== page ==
“We think that the traffic will be low,” said Calhoun. “We’ve agreed to count it, and if there are problems with that, we’ve agreed to mitigate it.”

The potential future projects, which Calhoun said have not been approved yet, even at the preliminary level, include faculty housing units, a hotel and conference center and a university-based retirement center.

AS THE COMMUNITY raised questions about the many projects Calhoun presented, he told them that as GMU expands further and further to the edges of its property, things would certainly be more visual to the surrounding areas.

“We would prefer not to take down any of the [buffering] trees; we would go to long lengths to keep them,” said Calhoun. “You’re going to see buildings.”

Tony Vellucci, president of the Kings Park West Civic Association, previously met with representatives from at least 14 other homeowners, community and civic associations to discuss GMU’s relationship with the surrounding communities, mainly with regard to its major construction and expansion projects. The group came up with some collective concerns, from transportation to housing and zoning issues, outlining those concerns in a short presentation given by Vellucci.

“Together, we are neighbors of George Mason University and we are concerned, not worried, about how Mason expansion plans will impact the region and what that means for our communities and our quality of life,” said Vellucci.

Vellucci told GMU officials that when he wanted to construct a shed on his property, he first went to the neighbor whose view might be obstructed by it. Since the neighbor told Vellucci that he enjoys his morning coffee from his kitchen overlooking the area where the shed would go, Vellucci said he decided to move the shed somewhere else since he values the relationship he has with his neighbor.

“Good neighbors talk to each other … we are asking you to be mindful of us,” said Vellucci.

He went on to question environmental consequences from stormwater run-off on GMU’s campus, new traffic problems because of higher density campus buildings and housing concerns. The faculty housing units that Calhoun outlined in his presentation, which are designed to recruit and retain quality faculty members, would be near the edges of campus, on land he said would be a more natural neighbor to the outside residential communities, rather than large research buildings or parking lots. Vellucci said the community is concerned this would only force more students into renting housing in the surrounding neighborhoods, thus creating more noise and traffic around the university. Vellucci said the community would see the faculty members as much better neighbors.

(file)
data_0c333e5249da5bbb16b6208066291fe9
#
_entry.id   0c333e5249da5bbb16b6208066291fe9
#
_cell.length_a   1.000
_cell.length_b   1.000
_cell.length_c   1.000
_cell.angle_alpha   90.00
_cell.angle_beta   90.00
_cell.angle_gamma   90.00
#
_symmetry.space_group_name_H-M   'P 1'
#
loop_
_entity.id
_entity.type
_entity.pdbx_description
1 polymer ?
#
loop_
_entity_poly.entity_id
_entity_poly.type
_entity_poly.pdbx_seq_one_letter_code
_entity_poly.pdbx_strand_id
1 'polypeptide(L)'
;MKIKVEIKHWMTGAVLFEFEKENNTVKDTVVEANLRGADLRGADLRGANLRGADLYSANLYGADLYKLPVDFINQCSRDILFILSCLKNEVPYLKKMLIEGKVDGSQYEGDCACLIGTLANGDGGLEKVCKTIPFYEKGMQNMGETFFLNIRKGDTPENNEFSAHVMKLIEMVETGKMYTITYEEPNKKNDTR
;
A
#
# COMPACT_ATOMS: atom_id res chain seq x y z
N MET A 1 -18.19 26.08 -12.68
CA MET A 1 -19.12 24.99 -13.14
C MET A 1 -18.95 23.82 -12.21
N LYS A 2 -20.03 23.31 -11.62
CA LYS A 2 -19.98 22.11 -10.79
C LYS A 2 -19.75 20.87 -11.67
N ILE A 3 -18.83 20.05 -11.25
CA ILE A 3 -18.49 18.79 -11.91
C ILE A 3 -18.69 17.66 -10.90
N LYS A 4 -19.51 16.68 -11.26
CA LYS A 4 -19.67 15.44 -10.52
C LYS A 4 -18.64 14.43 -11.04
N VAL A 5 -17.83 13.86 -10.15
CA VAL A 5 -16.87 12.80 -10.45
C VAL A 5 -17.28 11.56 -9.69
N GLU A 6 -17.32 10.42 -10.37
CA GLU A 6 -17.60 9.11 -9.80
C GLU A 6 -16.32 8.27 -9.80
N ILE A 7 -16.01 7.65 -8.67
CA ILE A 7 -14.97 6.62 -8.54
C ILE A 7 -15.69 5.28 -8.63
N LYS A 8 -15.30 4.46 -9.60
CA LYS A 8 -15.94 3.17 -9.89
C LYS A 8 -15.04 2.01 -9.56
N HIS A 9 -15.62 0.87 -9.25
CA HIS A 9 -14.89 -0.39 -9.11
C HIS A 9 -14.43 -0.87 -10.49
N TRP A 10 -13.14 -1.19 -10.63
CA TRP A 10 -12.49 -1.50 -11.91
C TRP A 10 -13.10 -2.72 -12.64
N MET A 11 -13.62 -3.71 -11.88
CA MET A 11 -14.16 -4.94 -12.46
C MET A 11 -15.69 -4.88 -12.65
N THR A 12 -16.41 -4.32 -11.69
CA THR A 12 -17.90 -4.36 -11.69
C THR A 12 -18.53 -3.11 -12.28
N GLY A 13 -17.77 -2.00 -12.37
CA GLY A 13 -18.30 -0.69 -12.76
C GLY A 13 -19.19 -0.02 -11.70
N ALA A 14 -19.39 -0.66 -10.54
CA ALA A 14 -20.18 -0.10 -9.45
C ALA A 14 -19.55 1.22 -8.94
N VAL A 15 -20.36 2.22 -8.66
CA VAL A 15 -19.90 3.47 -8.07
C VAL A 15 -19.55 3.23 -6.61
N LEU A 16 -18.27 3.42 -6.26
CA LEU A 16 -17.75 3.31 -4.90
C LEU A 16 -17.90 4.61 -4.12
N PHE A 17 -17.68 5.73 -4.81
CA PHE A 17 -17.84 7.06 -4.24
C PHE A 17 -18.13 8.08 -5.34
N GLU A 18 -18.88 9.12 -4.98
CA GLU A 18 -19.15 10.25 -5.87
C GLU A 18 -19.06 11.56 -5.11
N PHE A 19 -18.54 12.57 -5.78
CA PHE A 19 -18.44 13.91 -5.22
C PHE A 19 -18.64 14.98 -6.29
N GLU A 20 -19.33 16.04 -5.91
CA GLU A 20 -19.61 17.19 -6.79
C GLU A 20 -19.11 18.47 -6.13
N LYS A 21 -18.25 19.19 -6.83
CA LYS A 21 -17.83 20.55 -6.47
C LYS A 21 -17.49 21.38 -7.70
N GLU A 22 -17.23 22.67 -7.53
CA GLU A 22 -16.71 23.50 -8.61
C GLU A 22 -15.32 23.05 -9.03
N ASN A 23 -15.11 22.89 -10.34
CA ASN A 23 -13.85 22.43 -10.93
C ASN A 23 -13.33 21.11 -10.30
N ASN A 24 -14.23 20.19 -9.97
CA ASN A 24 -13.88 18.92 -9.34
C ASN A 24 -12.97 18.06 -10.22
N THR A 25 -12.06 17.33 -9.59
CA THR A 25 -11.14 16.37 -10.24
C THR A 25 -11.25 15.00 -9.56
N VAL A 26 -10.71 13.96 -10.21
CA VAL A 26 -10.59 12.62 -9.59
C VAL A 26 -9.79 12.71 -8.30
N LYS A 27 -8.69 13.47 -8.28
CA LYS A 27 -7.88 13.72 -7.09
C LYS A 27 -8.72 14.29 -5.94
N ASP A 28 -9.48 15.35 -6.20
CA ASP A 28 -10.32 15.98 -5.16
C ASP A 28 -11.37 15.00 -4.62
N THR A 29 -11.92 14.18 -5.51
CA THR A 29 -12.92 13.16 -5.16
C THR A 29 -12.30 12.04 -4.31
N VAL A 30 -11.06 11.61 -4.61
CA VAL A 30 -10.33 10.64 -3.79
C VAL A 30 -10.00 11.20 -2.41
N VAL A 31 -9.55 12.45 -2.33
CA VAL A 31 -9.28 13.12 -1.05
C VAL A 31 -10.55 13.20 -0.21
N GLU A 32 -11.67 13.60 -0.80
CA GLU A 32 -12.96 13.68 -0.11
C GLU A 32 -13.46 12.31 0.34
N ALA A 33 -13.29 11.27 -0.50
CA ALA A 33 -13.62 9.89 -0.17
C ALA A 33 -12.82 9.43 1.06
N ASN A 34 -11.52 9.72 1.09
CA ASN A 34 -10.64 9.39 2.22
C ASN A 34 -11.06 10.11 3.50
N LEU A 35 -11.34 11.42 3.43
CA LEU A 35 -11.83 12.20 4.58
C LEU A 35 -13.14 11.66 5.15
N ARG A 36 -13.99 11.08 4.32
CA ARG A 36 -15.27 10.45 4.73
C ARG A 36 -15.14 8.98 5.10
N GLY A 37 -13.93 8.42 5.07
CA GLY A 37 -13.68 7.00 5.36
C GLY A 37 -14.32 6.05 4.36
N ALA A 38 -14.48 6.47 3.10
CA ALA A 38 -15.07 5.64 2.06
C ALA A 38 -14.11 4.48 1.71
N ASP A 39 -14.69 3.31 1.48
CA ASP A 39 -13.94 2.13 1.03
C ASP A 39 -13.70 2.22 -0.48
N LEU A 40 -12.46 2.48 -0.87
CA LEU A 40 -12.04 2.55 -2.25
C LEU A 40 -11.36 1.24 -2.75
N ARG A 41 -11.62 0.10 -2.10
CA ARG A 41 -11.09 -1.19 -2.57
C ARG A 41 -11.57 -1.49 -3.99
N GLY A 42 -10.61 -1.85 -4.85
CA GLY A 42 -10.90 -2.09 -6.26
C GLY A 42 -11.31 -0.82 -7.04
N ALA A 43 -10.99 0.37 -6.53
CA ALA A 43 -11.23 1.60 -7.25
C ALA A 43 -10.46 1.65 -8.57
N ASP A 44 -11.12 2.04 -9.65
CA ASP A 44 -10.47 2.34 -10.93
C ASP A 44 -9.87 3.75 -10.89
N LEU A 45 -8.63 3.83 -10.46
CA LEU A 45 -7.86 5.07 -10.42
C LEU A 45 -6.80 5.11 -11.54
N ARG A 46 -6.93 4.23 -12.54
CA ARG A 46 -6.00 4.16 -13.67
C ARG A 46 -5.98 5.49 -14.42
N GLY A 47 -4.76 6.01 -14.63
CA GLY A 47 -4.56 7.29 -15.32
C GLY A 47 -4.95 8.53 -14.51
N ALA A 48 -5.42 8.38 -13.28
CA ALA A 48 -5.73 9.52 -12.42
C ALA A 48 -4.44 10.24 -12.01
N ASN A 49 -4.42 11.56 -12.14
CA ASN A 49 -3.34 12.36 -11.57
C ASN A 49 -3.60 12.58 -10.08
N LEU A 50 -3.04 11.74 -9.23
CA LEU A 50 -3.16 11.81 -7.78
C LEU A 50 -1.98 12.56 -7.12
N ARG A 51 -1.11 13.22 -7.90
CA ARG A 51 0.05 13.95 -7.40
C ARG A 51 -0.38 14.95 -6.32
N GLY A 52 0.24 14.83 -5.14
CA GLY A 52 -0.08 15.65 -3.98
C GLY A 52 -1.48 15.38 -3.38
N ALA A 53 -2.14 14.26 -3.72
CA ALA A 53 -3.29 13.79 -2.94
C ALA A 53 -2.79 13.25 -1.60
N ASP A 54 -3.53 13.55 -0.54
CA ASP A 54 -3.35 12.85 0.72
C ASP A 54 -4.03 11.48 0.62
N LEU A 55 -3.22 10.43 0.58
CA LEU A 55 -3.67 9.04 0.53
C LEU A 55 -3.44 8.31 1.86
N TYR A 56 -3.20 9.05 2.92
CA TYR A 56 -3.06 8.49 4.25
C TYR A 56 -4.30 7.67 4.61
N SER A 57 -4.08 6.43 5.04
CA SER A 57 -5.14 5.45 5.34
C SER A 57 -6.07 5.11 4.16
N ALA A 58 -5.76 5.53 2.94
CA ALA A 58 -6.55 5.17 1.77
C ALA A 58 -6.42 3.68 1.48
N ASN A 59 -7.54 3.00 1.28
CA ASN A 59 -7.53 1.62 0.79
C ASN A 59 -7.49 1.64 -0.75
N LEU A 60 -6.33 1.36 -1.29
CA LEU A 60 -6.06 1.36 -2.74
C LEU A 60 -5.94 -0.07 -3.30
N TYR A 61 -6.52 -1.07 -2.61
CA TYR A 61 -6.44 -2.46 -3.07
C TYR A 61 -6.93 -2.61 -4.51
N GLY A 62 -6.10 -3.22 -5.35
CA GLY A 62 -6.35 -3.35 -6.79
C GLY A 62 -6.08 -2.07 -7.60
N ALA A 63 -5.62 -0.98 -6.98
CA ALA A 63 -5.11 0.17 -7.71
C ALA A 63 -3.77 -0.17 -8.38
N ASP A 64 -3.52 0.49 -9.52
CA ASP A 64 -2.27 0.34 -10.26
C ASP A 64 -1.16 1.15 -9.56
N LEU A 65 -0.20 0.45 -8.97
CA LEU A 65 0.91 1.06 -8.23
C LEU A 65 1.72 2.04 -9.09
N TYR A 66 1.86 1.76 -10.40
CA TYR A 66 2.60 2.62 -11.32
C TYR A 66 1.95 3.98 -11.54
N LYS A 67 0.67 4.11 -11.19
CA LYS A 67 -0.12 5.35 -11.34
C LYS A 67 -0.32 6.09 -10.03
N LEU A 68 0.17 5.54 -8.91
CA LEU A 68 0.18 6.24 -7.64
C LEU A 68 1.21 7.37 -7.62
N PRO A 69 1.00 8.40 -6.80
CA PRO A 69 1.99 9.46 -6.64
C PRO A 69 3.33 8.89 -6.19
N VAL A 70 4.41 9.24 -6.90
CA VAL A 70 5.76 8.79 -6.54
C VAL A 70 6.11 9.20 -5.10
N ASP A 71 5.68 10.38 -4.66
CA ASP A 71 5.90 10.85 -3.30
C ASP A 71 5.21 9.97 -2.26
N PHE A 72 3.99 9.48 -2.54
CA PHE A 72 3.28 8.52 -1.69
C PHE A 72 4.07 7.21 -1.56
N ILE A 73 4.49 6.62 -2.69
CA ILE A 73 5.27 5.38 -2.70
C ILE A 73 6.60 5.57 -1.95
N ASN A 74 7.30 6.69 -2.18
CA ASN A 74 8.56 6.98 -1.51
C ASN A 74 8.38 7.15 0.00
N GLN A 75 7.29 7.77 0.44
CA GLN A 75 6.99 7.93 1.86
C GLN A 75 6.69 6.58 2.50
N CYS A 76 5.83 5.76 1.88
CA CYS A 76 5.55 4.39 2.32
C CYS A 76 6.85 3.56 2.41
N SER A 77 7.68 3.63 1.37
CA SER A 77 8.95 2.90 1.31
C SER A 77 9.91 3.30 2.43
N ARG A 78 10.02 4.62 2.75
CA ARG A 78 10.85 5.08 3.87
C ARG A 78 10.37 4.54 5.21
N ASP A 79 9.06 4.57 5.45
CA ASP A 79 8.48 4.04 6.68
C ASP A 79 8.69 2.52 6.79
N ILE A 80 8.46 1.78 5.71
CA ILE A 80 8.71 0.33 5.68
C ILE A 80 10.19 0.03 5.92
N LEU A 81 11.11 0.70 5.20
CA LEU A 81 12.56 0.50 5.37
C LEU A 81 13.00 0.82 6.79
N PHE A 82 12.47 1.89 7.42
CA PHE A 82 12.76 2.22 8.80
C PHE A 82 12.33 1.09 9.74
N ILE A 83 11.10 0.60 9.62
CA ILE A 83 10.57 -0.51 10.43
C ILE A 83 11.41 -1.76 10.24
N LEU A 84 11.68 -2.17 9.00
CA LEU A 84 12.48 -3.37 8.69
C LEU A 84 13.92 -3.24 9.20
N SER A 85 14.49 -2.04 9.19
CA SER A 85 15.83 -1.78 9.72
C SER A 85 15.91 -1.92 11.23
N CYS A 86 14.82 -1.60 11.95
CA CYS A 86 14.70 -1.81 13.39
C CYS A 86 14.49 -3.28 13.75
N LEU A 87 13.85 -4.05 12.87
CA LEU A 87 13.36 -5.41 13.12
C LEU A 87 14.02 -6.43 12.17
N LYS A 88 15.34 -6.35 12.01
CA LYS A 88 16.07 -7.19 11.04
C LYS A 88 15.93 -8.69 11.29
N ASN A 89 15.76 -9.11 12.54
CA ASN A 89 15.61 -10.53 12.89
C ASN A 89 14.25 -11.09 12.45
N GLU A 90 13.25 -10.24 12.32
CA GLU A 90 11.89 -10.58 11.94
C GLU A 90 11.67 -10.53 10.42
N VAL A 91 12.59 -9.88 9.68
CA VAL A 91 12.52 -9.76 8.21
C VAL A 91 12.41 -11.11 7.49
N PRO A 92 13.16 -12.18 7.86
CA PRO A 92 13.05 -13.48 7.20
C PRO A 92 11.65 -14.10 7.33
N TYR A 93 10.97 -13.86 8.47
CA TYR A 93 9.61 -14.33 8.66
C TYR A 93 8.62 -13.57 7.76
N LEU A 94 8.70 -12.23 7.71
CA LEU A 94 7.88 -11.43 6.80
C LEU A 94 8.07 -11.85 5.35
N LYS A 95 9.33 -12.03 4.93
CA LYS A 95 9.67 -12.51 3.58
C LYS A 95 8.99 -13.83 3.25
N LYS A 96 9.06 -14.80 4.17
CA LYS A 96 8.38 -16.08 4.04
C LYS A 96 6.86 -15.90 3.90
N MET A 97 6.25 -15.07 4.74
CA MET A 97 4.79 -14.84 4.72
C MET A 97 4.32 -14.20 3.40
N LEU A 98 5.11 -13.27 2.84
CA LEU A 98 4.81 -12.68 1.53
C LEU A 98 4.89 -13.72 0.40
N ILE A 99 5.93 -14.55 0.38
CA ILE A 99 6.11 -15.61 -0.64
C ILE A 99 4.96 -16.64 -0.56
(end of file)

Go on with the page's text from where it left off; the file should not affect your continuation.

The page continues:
“We know the faculty lifestyle is much more aligned with our community lifestyle than that of undergraduate students,” said Vellucci.

THE COMMUNITY FORUM, which begins in January, is a way to address these concerns, said Vellucci. Bulova said the dialogue will be vital to the relationship between the university and the community. Chris LaPaille, vice president of university relations at GMU, said the university’s service to the community “is a role that George Mason takes very seriously.” The upcoming community forum will be a way to work together, she said, and hopefully end up with happy results for all sides.

“We know we can’t do this without you,” said LaPaille. “I consider this relationship to be an important asset to our future.”

“Having a dialogue as future development happens, I think, will be very healthy so what we get is something the community feels positive about,” said Bulova.